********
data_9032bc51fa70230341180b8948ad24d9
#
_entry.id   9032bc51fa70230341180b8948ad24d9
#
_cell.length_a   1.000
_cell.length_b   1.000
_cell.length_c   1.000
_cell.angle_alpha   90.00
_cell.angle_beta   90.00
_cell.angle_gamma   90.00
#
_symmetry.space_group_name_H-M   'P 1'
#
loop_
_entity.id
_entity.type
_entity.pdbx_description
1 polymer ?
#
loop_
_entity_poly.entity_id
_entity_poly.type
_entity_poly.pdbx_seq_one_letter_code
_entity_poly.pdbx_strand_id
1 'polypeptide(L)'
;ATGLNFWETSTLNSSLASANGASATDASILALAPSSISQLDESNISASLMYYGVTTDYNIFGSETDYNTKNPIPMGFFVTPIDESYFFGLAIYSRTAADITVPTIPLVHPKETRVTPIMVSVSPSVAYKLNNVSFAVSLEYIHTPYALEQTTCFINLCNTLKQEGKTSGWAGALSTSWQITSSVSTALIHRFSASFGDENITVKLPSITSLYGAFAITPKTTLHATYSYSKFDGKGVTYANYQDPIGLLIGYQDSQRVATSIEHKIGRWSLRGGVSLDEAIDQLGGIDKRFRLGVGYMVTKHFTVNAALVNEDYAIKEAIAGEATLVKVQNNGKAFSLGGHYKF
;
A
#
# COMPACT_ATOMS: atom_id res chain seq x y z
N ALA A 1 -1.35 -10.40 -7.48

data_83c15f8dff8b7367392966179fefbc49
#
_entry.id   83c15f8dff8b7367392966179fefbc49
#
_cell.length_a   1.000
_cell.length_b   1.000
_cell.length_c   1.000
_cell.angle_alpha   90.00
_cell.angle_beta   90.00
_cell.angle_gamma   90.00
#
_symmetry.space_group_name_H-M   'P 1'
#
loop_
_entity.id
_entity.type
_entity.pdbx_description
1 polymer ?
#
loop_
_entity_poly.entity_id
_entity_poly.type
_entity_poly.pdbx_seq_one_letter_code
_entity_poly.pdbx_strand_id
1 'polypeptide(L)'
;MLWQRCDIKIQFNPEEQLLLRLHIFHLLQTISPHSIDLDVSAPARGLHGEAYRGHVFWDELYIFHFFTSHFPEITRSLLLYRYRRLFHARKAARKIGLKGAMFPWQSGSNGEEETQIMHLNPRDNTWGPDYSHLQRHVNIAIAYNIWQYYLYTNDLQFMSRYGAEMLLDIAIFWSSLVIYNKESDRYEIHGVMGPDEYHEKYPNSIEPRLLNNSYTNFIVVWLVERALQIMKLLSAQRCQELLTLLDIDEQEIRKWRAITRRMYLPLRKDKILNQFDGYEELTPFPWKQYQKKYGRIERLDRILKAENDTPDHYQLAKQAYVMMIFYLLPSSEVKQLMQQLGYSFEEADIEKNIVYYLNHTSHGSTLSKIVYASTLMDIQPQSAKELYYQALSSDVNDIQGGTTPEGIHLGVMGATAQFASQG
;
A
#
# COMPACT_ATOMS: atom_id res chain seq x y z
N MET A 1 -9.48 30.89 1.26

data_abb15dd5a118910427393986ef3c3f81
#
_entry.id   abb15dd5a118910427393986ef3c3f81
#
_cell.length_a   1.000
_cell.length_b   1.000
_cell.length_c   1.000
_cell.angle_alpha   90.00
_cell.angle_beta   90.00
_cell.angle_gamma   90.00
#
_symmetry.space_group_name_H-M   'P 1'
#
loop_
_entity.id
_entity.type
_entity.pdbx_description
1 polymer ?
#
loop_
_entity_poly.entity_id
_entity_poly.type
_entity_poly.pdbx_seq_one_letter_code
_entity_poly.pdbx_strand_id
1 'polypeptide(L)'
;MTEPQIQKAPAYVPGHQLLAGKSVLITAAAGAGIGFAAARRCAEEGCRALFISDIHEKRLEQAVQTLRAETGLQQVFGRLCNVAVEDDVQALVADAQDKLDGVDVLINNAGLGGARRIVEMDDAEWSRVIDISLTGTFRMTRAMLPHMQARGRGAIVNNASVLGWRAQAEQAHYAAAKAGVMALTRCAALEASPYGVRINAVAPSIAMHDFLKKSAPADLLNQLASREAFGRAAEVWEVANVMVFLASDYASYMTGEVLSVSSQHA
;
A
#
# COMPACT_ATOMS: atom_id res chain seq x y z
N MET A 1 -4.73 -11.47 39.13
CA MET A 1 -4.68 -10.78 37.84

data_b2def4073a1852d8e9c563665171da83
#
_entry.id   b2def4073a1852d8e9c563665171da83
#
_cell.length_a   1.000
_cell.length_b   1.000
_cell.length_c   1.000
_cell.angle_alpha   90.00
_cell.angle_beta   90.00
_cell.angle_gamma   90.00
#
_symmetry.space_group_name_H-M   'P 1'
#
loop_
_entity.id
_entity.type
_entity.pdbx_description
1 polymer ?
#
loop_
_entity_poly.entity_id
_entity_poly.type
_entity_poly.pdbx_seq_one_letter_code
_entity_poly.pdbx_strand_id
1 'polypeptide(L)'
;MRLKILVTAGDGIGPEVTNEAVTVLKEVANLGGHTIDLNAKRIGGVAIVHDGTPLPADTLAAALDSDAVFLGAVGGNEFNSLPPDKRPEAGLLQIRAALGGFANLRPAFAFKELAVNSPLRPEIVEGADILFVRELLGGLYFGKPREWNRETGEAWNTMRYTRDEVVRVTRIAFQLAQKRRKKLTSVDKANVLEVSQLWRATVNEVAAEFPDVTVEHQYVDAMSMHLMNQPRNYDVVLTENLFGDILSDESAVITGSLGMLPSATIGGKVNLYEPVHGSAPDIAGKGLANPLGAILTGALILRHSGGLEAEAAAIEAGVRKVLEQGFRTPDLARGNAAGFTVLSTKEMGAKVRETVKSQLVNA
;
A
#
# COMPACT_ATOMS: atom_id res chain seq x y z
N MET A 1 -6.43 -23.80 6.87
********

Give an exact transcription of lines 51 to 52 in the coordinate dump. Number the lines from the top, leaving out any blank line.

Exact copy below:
loop_
_entity_poly.entity_id